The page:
To be honest though, I myself am painting with a broad brush. its not appropiate to speak of ‘muslims’ or ‘the Muslim world’ any more than its appropiate to speak of ‘Asians’ or ‘The Asian world.’ There are differences within Muslim nations as vast as the differences between Japan and North Korea, and there will always be a tiny group of fanatics who will hate us no matter what we do, but if we try to listen to, and address these issues, I think we’ll see just how tiny this group really is.

    On a(mostly unrelated) note, thats one thing I like about Obama, he seems willing to really listen to these people’s grivences, whether he’ll actually DO something about it or not remains to be seen.

  • http://whyihatejesus.blogspot.com OMGF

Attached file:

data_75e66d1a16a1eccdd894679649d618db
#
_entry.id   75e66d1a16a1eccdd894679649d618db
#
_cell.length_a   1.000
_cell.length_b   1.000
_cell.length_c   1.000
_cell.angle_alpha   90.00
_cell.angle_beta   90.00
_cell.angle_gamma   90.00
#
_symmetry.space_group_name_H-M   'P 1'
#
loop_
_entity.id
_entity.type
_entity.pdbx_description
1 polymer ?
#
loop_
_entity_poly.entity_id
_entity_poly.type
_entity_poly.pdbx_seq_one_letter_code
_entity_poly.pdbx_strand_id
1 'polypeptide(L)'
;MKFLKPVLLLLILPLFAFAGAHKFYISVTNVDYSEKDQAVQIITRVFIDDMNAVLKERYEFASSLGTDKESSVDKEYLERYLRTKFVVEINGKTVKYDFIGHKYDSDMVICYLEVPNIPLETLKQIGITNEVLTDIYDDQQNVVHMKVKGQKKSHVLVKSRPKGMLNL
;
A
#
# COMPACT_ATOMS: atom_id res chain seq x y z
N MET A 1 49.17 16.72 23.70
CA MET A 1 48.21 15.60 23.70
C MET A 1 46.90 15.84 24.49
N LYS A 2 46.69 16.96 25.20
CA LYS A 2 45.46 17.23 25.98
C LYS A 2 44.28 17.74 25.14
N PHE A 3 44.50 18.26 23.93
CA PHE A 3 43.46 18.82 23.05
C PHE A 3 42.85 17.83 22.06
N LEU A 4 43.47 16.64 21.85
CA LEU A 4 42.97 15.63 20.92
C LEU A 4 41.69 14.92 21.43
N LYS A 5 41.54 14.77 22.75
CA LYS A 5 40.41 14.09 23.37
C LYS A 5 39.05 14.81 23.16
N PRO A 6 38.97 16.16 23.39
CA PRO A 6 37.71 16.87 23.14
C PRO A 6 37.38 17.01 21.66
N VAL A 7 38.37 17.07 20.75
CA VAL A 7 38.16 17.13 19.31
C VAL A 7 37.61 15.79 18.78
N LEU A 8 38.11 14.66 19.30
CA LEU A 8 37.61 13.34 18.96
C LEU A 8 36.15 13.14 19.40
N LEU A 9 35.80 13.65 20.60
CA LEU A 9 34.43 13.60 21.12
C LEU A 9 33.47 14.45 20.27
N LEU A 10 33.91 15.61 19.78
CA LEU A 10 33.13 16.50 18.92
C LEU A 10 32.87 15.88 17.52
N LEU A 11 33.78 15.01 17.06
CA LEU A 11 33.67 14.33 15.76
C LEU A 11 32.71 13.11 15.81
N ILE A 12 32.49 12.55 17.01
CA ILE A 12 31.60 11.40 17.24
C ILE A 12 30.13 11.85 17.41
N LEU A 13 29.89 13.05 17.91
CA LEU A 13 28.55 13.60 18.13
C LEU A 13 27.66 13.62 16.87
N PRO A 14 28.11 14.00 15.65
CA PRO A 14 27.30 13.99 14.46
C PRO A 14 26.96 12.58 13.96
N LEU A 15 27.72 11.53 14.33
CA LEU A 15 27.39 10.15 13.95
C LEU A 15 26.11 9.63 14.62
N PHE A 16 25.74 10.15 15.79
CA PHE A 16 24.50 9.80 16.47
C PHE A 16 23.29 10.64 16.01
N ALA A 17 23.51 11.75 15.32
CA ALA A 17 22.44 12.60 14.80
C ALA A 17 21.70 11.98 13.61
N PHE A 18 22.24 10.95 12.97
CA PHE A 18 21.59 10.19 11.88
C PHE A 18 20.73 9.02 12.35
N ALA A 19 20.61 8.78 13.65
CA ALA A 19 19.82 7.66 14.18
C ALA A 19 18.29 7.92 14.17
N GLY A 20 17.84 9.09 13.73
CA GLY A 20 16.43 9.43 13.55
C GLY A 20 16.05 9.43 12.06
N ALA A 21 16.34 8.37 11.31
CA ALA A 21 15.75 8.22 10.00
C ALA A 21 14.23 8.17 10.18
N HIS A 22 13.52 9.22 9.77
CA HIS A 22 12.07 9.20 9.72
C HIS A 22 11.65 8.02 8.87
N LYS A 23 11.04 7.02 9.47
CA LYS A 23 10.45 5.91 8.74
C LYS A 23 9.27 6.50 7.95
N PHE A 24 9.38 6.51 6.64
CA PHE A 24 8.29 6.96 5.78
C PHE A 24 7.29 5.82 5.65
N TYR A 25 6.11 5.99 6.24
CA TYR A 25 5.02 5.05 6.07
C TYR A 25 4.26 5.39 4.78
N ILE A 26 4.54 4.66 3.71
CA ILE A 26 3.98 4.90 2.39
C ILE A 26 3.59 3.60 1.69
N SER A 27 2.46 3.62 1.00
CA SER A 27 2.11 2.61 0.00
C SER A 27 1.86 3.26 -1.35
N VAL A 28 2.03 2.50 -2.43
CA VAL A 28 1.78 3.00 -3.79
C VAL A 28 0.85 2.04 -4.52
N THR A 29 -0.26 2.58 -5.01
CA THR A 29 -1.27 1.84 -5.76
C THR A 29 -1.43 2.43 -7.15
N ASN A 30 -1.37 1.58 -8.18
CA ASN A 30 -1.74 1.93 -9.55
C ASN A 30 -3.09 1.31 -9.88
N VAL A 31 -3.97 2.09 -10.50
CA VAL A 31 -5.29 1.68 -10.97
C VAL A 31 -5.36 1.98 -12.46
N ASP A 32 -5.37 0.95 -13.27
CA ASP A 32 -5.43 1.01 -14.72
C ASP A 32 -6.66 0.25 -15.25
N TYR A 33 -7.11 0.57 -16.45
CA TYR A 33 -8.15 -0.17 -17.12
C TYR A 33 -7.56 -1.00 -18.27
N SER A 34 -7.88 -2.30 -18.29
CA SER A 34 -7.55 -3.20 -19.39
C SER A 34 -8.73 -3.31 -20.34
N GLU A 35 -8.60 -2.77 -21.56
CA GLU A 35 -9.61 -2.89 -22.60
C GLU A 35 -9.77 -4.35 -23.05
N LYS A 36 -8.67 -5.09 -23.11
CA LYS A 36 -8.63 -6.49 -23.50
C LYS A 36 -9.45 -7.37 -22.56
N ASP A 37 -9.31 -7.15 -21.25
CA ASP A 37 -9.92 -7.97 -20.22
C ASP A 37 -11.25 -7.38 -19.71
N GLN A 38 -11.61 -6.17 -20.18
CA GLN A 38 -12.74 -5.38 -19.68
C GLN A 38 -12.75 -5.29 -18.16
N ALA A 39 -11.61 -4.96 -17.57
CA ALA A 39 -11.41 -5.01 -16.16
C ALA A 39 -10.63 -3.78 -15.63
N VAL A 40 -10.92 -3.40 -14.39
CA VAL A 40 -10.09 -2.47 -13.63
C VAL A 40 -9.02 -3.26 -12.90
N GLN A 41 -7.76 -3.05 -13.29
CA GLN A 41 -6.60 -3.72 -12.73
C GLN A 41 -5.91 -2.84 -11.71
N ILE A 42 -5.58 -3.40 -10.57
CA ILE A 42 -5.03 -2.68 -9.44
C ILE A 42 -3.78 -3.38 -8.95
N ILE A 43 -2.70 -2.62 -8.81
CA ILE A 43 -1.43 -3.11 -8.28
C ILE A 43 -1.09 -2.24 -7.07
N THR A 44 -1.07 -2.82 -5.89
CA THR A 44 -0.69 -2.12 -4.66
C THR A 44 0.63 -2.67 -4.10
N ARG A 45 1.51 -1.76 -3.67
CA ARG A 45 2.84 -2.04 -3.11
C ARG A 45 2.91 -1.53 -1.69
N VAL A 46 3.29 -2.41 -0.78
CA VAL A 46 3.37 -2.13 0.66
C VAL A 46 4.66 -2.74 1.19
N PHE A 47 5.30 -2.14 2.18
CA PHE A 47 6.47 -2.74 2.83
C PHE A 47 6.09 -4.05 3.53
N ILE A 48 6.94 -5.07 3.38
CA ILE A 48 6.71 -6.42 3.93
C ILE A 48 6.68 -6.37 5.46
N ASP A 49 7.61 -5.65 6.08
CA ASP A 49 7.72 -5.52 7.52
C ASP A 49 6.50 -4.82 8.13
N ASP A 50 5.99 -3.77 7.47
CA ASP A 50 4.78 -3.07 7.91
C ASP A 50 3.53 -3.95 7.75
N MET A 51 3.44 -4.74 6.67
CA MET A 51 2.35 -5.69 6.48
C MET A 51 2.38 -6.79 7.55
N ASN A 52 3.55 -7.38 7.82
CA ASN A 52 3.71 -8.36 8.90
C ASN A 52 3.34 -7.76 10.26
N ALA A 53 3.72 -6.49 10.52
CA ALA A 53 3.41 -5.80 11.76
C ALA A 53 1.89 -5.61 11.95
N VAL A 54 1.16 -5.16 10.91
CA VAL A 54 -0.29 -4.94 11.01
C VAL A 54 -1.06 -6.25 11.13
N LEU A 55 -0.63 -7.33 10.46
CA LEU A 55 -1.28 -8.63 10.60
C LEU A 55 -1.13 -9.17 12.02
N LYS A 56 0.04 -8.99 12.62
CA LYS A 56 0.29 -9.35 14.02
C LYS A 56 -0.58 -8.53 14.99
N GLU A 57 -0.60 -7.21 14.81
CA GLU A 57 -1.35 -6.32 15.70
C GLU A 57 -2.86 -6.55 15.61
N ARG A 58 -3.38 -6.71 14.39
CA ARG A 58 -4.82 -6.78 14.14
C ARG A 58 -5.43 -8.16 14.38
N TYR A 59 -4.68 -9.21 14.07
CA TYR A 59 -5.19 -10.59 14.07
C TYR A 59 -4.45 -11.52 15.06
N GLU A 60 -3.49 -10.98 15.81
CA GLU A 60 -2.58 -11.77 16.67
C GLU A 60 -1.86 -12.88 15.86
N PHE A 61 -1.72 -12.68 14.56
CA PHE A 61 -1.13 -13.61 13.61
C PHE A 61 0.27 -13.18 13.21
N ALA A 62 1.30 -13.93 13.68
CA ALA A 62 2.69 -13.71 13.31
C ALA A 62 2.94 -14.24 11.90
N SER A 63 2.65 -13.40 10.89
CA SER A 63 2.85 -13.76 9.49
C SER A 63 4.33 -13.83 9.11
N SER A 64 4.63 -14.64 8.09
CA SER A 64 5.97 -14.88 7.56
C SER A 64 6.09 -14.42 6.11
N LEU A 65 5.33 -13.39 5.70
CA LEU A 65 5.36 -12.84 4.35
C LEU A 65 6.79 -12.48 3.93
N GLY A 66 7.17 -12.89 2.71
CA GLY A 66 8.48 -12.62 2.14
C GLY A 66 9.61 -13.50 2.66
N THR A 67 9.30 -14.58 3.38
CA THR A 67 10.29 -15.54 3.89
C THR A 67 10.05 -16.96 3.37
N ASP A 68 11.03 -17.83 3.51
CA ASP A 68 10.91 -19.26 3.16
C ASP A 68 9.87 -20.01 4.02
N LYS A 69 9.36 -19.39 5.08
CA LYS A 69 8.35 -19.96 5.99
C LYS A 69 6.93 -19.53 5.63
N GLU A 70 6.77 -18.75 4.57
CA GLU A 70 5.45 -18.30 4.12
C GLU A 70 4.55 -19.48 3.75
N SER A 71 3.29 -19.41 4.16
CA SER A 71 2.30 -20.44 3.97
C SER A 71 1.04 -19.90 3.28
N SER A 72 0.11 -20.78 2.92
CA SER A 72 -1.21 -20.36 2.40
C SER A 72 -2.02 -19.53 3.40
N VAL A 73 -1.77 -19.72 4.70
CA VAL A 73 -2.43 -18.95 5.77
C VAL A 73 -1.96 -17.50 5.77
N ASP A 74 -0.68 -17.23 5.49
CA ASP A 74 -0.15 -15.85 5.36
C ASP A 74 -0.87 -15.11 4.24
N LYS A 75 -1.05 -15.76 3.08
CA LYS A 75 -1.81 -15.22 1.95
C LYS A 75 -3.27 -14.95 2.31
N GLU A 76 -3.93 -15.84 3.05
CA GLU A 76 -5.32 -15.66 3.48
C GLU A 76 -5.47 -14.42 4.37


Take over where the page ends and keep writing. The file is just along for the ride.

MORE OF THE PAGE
There is no doubt that there are religious roots to the cause of Doctor Tiller’s murder, but to assume that all problems are caused soley by religious fanatics is untrue.

    Who said that “all problems are caused solely by religious fanatics?”

  • Andrew

    While they might not come right out and say so, reading Sam Harris or Christopher Hitchens would give you that impression.

  • http://whyihatejesus.blogspot.com OMGF

    It might give you that impression. Does that say something about you or about them?

  • Thumpalumpacus

    Bill wrote: “There is no doubt that there are religious roots to the cause of Doctor Tiller’s murder, but to assume that all problems are caused soley by religious fanatics is untrue.”

    To whom are you responding, sir?

  • Andrew

    It might give you that impression. Does that say something about you or about them?

    Both actually.

  • http://whyihatejesus.blogspot.com OMGF

    You keep telling yourself that.

  • Andrew

    I will.